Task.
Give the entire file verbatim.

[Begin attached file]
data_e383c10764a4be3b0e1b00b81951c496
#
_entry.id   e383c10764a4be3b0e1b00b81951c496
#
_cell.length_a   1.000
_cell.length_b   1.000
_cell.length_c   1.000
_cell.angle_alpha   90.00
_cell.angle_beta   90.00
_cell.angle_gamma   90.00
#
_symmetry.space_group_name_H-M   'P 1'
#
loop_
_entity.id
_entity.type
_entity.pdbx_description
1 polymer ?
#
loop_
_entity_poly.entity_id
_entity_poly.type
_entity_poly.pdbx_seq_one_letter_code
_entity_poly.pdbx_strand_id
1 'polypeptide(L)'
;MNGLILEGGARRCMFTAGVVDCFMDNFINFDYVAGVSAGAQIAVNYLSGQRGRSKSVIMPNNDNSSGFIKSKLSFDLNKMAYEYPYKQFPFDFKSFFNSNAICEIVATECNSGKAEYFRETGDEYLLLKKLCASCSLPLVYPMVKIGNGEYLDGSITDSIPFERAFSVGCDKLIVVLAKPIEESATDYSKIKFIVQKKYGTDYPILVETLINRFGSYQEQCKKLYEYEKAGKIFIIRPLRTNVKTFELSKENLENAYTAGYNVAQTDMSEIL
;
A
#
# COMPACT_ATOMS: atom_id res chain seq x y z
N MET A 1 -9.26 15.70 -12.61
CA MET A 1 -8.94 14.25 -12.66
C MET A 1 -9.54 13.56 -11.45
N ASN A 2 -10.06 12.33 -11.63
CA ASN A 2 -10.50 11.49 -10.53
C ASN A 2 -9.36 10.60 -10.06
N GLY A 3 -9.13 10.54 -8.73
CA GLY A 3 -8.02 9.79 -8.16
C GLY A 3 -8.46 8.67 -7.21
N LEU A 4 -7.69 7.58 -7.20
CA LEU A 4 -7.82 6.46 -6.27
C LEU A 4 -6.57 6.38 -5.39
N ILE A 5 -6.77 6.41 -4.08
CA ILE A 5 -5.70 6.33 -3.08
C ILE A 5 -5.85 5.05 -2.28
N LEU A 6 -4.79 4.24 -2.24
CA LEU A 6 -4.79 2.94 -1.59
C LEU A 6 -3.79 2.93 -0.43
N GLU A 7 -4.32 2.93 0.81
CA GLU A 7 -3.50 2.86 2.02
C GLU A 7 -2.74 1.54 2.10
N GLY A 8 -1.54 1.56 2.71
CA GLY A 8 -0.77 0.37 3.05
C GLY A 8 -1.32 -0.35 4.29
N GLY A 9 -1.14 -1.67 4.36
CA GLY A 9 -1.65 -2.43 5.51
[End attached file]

data_e383c10764a4be3b0e1b00b81951c496
#
_entry.id   e383c10764a4be3b0e1b00b81951c496
#
_cell.length_a   1.000
_cell.length_b   1.000
_cell.length_c   1.000
_cell.angle_alpha   90.00
_cell.angle_beta   90.00
_cell.angle_gamma   90.00
#
_symmetry.space_group_name_H-M   'P 1'
#
loop_
_entity.id
_entity.type
_entity.pdbx_description
1 polymer ?
#
loop_
_entity_poly.entity_id
_entity_poly.type
_entity_poly.pdbx_seq_one_letter_code
_entity_poly.pdbx_strand_id
1 'polypeptide(L)'
;MNGLILEGGARRCMFTAGVVDCFMDNFINFDYVAGVSAGAQIAVNYLSGQRGRSKSVIMPNNDNSSGFIKSKLSFDLNKMAYEYPYKQFPFDFKSFFNSNAICEIVATECNSGKAEYFRETGDEYLLLKKLCASCSLPLVYPMVKIGNGEYLDGSITDSIPFERAFSVGCDKLIVVLAKPIEESATDYSKIKFIVQKKYGTDYPILVETLINRFGSYQEQCKKLYEYEKAGKIFIIRPLRTNVKTFELSKENLENAYTAGYNVAQTDMSEIL
;
A
#
# COMPACT_ATOMS: atom_id res chain seq x y z
N MET A 1 -9.26 15.70 -12.61
CA MET A 1 -8.94 14.25 -12.66
C MET A 1 -9.54 13.56 -11.45
N ASN A 2 -10.06 12.33 -11.63
CA ASN A 2 -10.50 11.49 -10.53
C ASN A 2 -9.36 10.60 -10.06
N GLY A 3 -9.13 10.54 -8.73
CA GLY A 3 -8.02 9.79 -8.16
C GLY A 3 -8.46 8.67 -7.21
N LEU A 4 -7.69 7.58 -7.20
CA LEU A 4 -7.82 6.46 -6.27
C LEU A 4 -6.57 6.38 -5.39
N ILE A 5 -6.77 6.41 -4.08
CA ILE A 5 -5.70 6.33 -3.08
C ILE A 5 -5.85 5.05 -2.28
N LEU A 6 -4.79 4.24 -2.24
CA LEU A 6 -4.79 2.94 -1.59
C LEU A 6 -3.79 2.93 -0.43
N GLU A 7 -4.32 2.93 0.81
CA GLU A 7 -3.50 2.86 2.02
C GLU A 7 -2.74 1.54 2.10
N GLY A 8 -1.54 1.56 2.71
CA GLY A 8 -0.77 0.37 3.05
C GLY A 8 -1.32 -0.35 4.29
N GLY A 9 -1.14 -1.67 4.36
CA GLY A 9 -1.65 -2.43 5.51